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Schools and businesses beware. Electromagnetic Hypersensitivity Syndrome (EHS) may be hurting your students, employees and customers. While Science has not yet proven a causal link between EHS and the symptoms of its growing numbers of sufferers, lawsuits are being filed here in the US and abroad.

WiFi%20sign%2068234810-001.jpgA woman in France has been awarded about $32,000 in compensation for pain and suffering brought about by an allergy to WiFi. She claimed that she was forced to relocate to the countryside because digital wireless transmissions caused her severe discomfort. Her award will be paid out over the next three years.

Recently, the parents of a 12 year old boy in Southboro Massachusetts have filed a lawsuit claiming that the schools WiFi signal is causing their son to become ill and lose focus and concentration in school.

The complaint alleges that the boy was diagnosed with EHS after experiencing headaches, nausea and nosebleeds after the Fay School installed new, stronger wireless internet equipment in 2013. The lawsuit seeks accommodations and $250,000 in damages.

The World Health Organization acknowledges that EHS is a collection of symptoms, but clarifies it is not a medical diagnosis, and the symptoms may not be caused by a single medical problem.

A number of EHS sufferers have relocated to Green Bank, West Virginia in the Appalachian foothills. Green Bank is within the 13,000 square mile radio free zone in the US. Virtually all wireless devices are against federal law in that zone.

Is the beginning of a trend of EHS lawsuits? Should schools and businesses pay closer attention to the wireless waves being showered on anyone nearby? Will EHS become an ADA issue/category? It is just too soon to tell, but we will keep you informed.

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A California appellate court has ruled in favor of a white employee who suffered from discrimination by his Hispanic boss. The court ordered the City of Los Angeles to give James Duffy $3.2 million for the harassment he received from his supervisor, Abel Perez.

Retaliation%2032004699-001.jpgAccording to court records, Perez told Duffy that he hated Caucasians. Three of Duffy’s Hispanic coworkers related that Perez also told them that he was biased against white people. Additionally, the court determined that Perez harassed Duffy because he was disabled.

Duffy was a gardener for the city from 1991 until 2010. In 2001, Perez began regularly calling his partially disabled subordinate insulting names and making up reasons to write him up for poor performance.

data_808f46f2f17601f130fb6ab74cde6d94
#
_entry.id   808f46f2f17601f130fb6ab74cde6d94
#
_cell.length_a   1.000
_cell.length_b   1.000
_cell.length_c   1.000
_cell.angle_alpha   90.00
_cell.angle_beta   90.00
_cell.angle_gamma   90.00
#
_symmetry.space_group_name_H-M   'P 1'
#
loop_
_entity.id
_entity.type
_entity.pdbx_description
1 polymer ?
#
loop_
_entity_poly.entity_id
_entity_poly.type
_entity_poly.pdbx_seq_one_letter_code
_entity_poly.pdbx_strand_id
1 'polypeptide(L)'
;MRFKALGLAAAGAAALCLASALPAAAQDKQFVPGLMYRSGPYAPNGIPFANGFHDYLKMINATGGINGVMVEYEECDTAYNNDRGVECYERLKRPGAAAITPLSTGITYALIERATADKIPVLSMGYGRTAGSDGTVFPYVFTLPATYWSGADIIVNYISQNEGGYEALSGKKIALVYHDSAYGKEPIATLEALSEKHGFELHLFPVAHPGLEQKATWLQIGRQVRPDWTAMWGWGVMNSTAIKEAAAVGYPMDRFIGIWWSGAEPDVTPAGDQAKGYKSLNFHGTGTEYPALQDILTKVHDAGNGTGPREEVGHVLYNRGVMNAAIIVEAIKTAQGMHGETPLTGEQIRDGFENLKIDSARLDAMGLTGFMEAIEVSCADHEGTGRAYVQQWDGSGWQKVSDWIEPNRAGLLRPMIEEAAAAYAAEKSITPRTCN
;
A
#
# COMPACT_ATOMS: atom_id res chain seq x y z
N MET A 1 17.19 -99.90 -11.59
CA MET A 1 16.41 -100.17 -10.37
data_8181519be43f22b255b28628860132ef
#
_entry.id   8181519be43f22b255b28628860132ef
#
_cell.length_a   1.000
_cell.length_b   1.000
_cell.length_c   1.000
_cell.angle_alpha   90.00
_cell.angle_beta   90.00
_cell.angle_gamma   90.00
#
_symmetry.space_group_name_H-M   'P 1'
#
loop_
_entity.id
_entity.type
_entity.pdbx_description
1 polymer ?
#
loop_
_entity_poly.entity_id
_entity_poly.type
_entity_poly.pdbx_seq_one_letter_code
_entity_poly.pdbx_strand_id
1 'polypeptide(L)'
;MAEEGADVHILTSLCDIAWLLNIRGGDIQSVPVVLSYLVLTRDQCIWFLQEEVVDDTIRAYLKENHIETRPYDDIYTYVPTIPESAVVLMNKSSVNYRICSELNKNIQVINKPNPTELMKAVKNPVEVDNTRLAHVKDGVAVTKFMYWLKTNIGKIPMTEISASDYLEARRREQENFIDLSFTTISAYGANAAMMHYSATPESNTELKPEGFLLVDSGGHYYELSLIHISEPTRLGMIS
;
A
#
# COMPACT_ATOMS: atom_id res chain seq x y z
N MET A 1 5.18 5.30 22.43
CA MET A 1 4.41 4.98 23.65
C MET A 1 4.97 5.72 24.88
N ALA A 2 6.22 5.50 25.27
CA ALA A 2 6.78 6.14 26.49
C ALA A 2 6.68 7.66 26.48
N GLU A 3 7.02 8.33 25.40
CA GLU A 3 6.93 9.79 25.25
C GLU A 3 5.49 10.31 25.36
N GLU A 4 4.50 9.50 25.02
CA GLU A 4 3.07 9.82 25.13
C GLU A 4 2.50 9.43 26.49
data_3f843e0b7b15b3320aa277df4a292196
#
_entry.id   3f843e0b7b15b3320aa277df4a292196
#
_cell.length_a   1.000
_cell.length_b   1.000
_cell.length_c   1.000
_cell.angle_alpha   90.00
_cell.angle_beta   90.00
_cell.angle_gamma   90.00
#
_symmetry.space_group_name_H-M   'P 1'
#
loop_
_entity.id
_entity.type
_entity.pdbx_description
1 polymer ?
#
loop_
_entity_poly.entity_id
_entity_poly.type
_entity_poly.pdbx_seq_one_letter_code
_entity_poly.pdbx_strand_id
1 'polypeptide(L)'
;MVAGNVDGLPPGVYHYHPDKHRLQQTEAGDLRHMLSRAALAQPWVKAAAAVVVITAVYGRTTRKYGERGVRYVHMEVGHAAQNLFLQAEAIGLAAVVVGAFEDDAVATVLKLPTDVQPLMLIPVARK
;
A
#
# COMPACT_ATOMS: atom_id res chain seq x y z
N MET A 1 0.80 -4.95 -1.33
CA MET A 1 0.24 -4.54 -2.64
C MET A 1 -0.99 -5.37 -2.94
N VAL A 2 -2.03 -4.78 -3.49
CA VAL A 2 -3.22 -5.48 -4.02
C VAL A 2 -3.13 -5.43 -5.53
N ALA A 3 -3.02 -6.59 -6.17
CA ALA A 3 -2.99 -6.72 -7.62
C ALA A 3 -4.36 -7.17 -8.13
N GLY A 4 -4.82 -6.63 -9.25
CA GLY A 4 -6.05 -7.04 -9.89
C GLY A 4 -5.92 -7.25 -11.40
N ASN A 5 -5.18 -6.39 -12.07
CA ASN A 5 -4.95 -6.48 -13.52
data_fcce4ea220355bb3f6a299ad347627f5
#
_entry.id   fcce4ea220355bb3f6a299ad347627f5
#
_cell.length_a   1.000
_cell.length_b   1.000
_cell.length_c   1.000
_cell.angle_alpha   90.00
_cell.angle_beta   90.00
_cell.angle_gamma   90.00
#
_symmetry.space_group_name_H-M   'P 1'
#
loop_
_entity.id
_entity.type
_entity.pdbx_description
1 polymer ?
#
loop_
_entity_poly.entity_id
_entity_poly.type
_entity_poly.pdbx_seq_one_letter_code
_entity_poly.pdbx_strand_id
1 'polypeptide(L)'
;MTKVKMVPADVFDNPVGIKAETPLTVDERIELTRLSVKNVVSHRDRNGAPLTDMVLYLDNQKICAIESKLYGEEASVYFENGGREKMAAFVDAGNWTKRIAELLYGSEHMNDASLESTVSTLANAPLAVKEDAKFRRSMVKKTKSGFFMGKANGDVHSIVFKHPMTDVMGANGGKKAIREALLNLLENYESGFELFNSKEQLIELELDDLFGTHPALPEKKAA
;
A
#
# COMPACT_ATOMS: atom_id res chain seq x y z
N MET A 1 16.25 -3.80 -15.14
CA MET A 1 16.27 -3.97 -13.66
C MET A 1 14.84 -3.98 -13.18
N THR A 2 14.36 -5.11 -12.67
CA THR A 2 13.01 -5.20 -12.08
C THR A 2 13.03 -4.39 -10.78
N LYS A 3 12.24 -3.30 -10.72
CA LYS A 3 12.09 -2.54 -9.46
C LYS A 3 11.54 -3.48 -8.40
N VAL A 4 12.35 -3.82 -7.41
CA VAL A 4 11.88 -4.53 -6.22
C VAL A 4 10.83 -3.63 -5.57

In 2004, Duffy received a workplace injury that resulted in a traumatic brain injury. The injury caused speech and cognitive difficulties for Duffy, including difficulty thinking and repetitive speech. Perez took advantage of Duffy’s added disabilities, ramping up the abuse and even hiding the man’s tools so that Perez could discipline him for not completing his work. He also forbade other employees from coming to Duffy’s aid.

Although he was eventually investigated and transferred, Perez continued to be Duffy’s indirect supervisor and maintained control over his assignments. Perez assigned Duffy harsher working conditions and began driving past Duffy as the man worked, honking his vehicle’s horn and yelling insults.

Throughout the years of abuse, Duffy made report after report. However, the abuse was never stopped. Perez, who maintains his position with the city, denies Duffy’s claims and insists he has never been disciplined by the parks department.

In spite of Perez’ protestations, however, the original court found in Duffy’s favor. The City of Los Angeles appealed the large settlement, claiming that Duffy waived his right to sue when he accepted early retirement. The city also claimed that video testimony of Duffy’s fatally ill wife taken during her deposition was inadmissible because it was hearsay.

The appellate court dismissed the city’s claims as groundless and ordered it to pay the settlement. According to Duffy’s legal counsel, the case was unusual in the realm of employee harassment cases because of the wealth of direct evidence to prove Duffy’s claims.

The case is James Duffy v. City of Los Angeles, available HERE.

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A U.S. Supreme Court decision made in March 2015 has led the EEOC to issue a new enforcement guidance with respect to pregnancy discrimination. The amendments may impact employers going forward, and it’s best to be aware of the changes now in order to avoid possible future complaints that could lead to lawsuits.